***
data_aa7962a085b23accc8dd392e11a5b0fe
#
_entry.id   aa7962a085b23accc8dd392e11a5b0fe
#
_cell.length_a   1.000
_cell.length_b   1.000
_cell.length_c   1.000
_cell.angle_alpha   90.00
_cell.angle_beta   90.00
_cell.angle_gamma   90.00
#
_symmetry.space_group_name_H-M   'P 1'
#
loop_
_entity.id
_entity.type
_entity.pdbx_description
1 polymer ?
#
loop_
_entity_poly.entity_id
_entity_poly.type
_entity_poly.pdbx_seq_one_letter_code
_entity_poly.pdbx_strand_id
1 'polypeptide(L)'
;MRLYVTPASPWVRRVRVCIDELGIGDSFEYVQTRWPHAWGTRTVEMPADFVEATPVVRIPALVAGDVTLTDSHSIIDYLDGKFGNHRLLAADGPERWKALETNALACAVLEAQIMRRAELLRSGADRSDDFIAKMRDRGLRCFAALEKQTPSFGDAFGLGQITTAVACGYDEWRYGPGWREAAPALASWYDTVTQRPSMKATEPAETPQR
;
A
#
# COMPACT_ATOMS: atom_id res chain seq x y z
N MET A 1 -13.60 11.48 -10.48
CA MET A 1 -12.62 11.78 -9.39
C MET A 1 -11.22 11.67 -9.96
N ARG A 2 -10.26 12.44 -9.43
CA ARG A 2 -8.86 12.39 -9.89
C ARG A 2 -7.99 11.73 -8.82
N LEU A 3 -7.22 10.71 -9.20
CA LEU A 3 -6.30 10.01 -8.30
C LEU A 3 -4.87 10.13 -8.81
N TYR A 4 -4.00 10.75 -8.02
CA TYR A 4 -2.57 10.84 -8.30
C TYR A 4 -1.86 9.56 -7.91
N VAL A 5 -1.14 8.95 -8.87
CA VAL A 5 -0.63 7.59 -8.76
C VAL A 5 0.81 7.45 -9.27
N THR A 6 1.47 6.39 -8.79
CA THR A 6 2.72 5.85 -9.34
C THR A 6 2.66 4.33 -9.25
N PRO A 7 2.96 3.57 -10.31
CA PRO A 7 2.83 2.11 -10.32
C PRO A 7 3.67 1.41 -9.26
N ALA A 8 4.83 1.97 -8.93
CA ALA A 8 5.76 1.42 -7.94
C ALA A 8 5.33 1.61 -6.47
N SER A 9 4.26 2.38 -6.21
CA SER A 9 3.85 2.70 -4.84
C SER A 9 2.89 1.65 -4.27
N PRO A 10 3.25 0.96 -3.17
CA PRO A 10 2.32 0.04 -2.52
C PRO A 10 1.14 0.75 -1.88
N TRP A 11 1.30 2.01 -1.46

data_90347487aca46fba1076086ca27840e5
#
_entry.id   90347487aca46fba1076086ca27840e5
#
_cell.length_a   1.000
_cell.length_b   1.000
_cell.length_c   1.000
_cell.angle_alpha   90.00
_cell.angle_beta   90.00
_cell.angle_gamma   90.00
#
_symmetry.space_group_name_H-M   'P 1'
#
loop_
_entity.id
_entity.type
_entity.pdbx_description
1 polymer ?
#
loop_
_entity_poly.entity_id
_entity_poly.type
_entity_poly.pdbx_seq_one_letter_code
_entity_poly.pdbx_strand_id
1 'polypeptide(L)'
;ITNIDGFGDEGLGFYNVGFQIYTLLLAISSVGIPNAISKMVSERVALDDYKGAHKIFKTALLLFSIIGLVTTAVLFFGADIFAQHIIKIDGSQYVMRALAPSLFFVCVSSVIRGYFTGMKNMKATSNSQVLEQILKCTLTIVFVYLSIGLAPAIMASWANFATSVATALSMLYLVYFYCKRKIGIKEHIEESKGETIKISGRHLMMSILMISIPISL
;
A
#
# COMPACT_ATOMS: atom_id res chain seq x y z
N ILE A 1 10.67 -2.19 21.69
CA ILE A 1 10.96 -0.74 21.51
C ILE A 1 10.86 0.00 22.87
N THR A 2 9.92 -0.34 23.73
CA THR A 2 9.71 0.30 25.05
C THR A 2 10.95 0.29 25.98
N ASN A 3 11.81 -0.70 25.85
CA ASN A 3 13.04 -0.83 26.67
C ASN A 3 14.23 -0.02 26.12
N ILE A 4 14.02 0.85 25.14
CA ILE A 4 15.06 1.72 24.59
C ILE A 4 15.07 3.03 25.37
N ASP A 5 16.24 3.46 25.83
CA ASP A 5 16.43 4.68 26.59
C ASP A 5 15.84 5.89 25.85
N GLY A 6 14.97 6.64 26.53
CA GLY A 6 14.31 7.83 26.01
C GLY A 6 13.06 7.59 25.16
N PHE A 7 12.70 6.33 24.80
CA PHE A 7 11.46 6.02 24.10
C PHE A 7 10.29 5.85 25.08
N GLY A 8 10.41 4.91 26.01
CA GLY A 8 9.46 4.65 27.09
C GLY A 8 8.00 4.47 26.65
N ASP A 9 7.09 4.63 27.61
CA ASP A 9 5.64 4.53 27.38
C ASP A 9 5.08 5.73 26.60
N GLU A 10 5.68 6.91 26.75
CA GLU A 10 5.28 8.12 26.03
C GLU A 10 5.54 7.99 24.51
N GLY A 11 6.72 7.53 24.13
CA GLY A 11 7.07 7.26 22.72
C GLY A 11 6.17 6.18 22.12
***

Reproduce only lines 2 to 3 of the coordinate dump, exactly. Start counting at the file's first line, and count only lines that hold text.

#
_entry.id   aa7962a085b23accc8dd392e11a5b0fe